Detroit Tigers’ All-Time Strikeout Leaders

The Detroit Tigers have a winning tradition, though the team has only four championships in their 100-year-plus history. The Tigers always seem to have great pitchers in particular, and here is a list of the franchise’s all-time Top 10 in strikeouts:

Mickey Lolich (2679)—Most people remember Mickey Lolich’s “beer belly” that he seemed to be proud of, but man, could the guy pitch. The lefty pitched most of his career in Detroit, from 1963 top 1975, and Lolich had double-digit wins twelve straight years. He also leads the Tigers all-time with 2679 strikeouts, and Lolich’s best season was 1971. That year, he had career highs in wins (went 25-14) and strikeouts (308) with a 2.92 ERA, finishing second in the AL Cy Young voting to Oakland’s Vida Blue.

Jack Morris (1980)—While many remember Jack Morris for how he helped the Twins win a title against the Braves in 1991, Morris pitched for Detroit for many years before that, helping the Tigers win it all in 1984. Morris pitched for the Tigers from 1977 to 1990, and ranks second in franchise history with 1980 strikeouts. Morris had a career best 232 strikeouts in 1983, but his best overall season was 1986—with a 21-8 record, 3.27 earned run average and 223 K’s.

Hal Newhouser (1770)—Hal Newhouser pitched in Detroit most of his career, from 1939 to 1953, and he ranks third in team history with 1770 strikeouts. Newhouser had an amazing stretch from 1944 to 1946 in which he won 25 or more games each season, and his best overall season was 1946. That year, Newhouser went 26-9 with a 1.94 ERA and career high 275 strikeouts.

Tommy Bridges (1674)—Tommy Bridges pitched for the Tigers his entire career, from 1930 to 1946, and he ranks fourth in their history with 1674 strikeouts. Bridges had his best season in 1936, when he went 23-11 with a 3.60 ERA and career high 175 strikeouts (led the league that season).

Jim Bunning (1406)—Jim Bunning pitched a perfect game for the Phillies, but he began his career with Detroit and pitched very well for the Tigers from 1955 to 1963. Bunning ranks fifth in franchise history with 1406 strikeouts, and his career high in Detroit was 201 K’s in 1960. Bunning’s best overall season with the Tigers was 1957, when he had a career high 20 wins against 8 losses, with a 2.69 earned run average and 182 strikeouts.

George Mullin (1380)—George Mullin pitched in Detroit for most of his career, from 1902 to 1913, and he ranks sixth in the team’s history with 1380 strikeouts. Mullin had a career high 170 strikeouts in 1903, but his best overall season was with the Tigers in 1909. That year, Mullin only had 124 K’s, but went 29-8 with a 2.22 ERA, both career best numbers.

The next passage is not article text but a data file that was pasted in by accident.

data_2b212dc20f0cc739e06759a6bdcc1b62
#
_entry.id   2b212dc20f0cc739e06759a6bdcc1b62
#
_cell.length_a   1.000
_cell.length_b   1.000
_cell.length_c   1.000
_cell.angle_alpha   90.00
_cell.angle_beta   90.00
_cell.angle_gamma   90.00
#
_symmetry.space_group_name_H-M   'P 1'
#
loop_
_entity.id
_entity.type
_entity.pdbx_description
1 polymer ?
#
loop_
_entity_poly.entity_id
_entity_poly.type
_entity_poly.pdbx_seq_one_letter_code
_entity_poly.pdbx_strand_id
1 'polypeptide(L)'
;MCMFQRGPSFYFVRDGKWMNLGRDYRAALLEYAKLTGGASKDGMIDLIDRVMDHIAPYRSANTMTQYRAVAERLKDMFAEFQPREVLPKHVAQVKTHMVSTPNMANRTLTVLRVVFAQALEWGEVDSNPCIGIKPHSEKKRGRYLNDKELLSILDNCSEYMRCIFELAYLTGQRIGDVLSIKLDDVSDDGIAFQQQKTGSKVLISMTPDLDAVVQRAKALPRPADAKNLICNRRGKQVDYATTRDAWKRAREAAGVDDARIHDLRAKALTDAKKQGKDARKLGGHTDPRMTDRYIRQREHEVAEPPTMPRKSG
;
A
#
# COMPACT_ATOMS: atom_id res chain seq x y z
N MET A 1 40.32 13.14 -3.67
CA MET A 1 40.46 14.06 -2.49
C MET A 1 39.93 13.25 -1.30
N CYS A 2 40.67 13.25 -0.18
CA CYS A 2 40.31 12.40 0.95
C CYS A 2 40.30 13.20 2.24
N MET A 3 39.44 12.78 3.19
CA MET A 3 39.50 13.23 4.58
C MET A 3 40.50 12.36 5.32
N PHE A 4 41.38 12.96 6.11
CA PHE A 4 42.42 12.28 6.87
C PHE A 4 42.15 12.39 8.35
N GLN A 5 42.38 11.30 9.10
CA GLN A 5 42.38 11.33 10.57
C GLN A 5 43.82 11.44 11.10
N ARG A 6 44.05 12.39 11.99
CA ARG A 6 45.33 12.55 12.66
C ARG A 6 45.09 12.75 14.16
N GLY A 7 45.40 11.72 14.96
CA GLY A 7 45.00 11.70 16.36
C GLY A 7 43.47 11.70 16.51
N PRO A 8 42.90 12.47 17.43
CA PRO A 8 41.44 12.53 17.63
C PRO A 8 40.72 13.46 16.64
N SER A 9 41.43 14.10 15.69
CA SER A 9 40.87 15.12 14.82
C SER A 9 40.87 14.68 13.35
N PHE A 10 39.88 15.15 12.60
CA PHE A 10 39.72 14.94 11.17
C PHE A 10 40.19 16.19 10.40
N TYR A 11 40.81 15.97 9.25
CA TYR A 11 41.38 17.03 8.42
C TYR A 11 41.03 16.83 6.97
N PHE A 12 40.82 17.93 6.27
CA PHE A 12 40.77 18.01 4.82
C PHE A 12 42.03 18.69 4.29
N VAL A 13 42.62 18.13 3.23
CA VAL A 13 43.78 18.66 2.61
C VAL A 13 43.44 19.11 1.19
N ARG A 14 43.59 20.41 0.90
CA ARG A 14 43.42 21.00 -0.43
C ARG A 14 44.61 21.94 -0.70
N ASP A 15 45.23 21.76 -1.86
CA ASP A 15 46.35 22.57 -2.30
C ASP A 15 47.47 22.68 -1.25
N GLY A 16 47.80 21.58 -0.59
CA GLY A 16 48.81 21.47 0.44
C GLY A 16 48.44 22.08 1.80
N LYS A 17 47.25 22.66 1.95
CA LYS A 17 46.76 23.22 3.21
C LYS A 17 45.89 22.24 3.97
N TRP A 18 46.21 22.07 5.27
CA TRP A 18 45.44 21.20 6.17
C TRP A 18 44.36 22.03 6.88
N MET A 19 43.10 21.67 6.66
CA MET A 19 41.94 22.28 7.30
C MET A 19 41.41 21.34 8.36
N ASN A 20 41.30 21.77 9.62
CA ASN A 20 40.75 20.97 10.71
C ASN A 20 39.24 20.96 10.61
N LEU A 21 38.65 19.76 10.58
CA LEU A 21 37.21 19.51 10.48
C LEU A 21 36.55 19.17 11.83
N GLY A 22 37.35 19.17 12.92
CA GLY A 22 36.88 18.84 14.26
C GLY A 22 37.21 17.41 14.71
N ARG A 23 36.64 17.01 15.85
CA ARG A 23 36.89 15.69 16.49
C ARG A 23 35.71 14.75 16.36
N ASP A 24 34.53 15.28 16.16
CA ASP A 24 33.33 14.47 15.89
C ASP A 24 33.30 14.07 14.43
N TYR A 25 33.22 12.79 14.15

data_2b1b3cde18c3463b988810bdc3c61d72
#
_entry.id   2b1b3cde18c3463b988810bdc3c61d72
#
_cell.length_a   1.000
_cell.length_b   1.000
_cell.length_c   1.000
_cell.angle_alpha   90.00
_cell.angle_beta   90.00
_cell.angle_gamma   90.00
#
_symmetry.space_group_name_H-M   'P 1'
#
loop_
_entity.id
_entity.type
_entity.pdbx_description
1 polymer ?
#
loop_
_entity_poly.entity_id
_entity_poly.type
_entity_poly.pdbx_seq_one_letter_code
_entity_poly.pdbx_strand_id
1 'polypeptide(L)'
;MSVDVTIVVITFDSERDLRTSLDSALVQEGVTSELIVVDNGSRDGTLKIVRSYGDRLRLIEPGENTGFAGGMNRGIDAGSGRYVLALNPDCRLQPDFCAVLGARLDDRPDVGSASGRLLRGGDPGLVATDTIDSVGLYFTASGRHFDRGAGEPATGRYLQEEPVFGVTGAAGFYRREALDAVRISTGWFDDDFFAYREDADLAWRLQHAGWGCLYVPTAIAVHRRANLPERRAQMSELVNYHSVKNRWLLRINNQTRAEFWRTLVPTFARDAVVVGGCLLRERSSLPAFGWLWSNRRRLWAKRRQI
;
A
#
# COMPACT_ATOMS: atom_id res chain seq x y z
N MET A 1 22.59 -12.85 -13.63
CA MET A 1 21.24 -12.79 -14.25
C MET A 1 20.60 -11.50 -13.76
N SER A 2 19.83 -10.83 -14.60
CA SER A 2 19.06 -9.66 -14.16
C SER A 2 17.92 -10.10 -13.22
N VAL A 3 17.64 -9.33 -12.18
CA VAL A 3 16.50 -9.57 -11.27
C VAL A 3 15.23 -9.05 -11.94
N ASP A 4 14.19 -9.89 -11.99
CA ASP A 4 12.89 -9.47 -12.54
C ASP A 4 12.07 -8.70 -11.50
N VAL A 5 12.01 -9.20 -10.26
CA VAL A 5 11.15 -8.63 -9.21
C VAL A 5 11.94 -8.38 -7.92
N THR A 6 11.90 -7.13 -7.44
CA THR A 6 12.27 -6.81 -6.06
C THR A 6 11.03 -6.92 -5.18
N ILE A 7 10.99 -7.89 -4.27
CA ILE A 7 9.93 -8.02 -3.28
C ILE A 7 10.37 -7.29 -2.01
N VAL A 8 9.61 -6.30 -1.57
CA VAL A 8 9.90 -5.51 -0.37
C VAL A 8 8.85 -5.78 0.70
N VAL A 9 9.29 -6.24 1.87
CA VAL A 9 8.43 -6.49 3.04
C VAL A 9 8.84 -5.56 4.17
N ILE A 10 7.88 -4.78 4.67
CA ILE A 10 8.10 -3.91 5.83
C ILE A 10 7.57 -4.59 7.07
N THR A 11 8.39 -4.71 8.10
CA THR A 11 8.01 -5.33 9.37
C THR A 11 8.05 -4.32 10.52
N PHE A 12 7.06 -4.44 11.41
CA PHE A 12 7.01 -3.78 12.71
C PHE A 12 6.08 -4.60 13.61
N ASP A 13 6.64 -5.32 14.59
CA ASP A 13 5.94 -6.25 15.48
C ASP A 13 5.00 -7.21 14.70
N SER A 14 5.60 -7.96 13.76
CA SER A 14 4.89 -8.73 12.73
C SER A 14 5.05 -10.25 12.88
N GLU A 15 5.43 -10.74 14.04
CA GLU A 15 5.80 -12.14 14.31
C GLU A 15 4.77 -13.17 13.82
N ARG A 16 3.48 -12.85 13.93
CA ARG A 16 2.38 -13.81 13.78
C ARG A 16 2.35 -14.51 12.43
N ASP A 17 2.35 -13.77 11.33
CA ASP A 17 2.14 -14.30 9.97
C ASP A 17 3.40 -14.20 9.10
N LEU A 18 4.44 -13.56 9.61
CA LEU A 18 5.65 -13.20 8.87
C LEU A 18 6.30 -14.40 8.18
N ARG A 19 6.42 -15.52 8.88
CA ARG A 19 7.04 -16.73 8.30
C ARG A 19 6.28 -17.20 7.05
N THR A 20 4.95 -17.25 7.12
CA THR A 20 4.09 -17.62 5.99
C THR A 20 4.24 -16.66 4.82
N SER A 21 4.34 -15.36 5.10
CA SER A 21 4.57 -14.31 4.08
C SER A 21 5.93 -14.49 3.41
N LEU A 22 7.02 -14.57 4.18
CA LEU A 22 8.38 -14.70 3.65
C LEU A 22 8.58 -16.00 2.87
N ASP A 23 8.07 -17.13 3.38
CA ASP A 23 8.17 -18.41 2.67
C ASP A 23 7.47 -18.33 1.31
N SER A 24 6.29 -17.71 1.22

Hooks Dauss (1201)—Besides having one of the great baseball names, Hooks Dauss pitched very well over the course of his career, all with Detroit, from 1912 to 1926. Dauss ranks seventh in Tigers’ history with 1201 K’s, and he had a career high 150 strikeouts in 1914. But Dauss’ best overall season was 1915, when he went 24-13 with a 2.50 ERA and 102 strikeouts.

Dizzy Trout (1199)—Dizzy Trout pitched for Detroit most of his career, from 1939 to 1952, and he ranks eighth in franchise history with 1199 strikeouts. Trout struck out a career high 151 batters in 1946, and his best overall season was 1944, when he went 27-14 with a 2.12 earned run average (wins and ERA career bests) with 144 K’s.

Denny McLain (1150)—Denny McLain pitched most of his career in Detroit, from 1963 to 1970, and ranks ninth in team history with 1150 strikeouts. McLain won back-to-back Cy Young Awards in 1968 and 1969, leading the Tigers to a world championship in ’68, his best season when he also won the AL MVP Award. That year, McLain went an astonishing 31-6 with a career best 1.96 ERA and career high 280 strikeouts.

Bill Donovan (1079)—Bill Donovan pitched in Detroit from 1903 to 1912, and again in 1918, and he ranks tenth in Tigers’ history with 1079 strikeouts. Donovan had 187 strikeouts with Detroit in 1903, his highest total with the team, but his best overall season was in 1907, when he went 25-4 with a 2.19 ERA and 123 K’s.

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Comments 2 comments

carlo_olano profile image

carlo_olano 5 years ago from Cebu City, Philippines

Verlander!!! Verlander!!!


tonyfischer profile image

tonyfischer 3 years ago from Southeastern Michigan

I have written a hub about the top five best tigers starting pitchers, so this one sparked my interest. Hooks does win the contest for best baseball name of all time.

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